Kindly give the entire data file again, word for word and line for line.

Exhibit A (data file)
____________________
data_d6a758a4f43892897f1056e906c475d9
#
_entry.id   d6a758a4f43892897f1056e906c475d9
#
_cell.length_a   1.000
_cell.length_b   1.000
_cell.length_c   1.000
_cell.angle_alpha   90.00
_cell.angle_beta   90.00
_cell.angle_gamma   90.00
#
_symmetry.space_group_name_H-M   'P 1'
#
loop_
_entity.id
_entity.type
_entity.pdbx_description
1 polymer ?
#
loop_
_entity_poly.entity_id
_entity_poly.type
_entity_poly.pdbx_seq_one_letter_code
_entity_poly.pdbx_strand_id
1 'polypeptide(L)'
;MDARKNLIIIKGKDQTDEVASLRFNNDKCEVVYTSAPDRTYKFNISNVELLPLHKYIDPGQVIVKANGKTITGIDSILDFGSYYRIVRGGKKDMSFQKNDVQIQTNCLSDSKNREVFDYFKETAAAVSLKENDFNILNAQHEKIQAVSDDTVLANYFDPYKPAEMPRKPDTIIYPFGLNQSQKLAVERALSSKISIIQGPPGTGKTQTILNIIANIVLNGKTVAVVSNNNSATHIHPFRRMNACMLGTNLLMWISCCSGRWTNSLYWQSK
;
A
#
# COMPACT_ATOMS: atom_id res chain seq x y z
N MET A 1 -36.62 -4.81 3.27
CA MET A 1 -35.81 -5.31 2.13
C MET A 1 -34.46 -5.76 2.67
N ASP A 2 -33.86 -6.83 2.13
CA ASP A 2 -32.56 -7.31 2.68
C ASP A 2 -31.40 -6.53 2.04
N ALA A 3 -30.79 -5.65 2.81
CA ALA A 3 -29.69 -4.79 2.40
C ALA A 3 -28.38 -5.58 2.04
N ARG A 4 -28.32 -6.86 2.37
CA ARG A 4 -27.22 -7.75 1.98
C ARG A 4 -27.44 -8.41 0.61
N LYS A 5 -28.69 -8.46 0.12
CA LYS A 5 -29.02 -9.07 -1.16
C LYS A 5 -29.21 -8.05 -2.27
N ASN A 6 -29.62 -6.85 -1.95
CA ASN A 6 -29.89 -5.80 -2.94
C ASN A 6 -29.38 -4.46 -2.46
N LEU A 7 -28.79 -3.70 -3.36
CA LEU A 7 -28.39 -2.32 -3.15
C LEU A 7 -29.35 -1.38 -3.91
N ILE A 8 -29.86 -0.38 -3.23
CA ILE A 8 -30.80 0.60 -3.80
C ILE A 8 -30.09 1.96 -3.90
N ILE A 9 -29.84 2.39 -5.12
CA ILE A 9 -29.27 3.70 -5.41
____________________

data_d6a758a4f43892897f1056e906c475d9
#
_entry.id   d6a758a4f43892897f1056e906c475d9
#
_cell.length_a   1.000
_cell.length_b   1.000
_cell.length_c   1.000
_cell.angle_alpha   90.00
_cell.angle_beta   90.00
_cell.angle_gamma   90.00
#
_symmetry.space_group_name_H-M   'P 1'
#
loop_
_entity.id
_entity.type
_entity.pdbx_description
1 polymer ?
#
loop_
_entity_poly.entity_id
_entity_poly.type
_entity_poly.pdbx_seq_one_letter_code
_entity_poly.pdbx_strand_id
1 'polypeptide(L)'
;MDARKNLIIIKGKDQTDEVASLRFNNDKCEVVYTSAPDRTYKFNISNVELLPLHKYIDPGQVIVKANGKTITGIDSILDFGSYYRIVRGGKKDMSFQKNDVQIQTNCLSDSKNREVFDYFKETAAAVSLKENDFNILNAQHEKIQAVSDDTVLANYFDPYKPAEMPRKPDTIIYPFGLNQSQKLAVERALSSKISIIQGPPGTGKTQTILNIIANIVLNGKTVAVVSNNNSATHIHPFRRMNACMLGTNLLMWISCCSGRWTNSLYWQSK
;
A
#
# COMPACT_ATOMS: atom_id res chain seq x y z
N MET A 1 -36.62 -4.81 3.27
CA MET A 1 -35.81 -5.31 2.13
C MET A 1 -34.46 -5.76 2.67
N ASP A 2 -33.86 -6.83 2.13
CA ASP A 2 -32.56 -7.31 2.68
C ASP A 2 -31.40 -6.53 2.04
N ALA A 3 -30.79 -5.65 2.81
CA ALA A 3 -29.69 -4.79 2.40
C ALA A 3 -28.38 -5.58 2.04
N ARG A 4 -28.32 -6.86 2.37
CA ARG A 4 -27.22 -7.75 1.98
C ARG A 4 -27.44 -8.41 0.61
N LYS A 5 -28.69 -8.46 0.12
CA LYS A 5 -29.02 -9.07 -1.16
C LYS A 5 -29.21 -8.05 -2.27
N ASN A 6 -29.62 -6.85 -1.95
CA ASN A 6 -29.89 -5.80 -2.94
C ASN A 6 -29.38 -4.46 -2.46
N LEU A 7 -28.79 -3.70 -3.36
CA LEU A 7 -28.39 -2.32 -3.15
C LEU A 7 -29.35 -1.38 -3.91
N ILE A 8 -29.86 -0.38 -3.23
CA ILE A 8 -30.80 0.60 -3.80
C ILE A 8 -30.09 1.96 -3.90
N ILE A 9 -29.84 2.39 -5.12
CA ILE A 9 -29.27 3.70 -5.41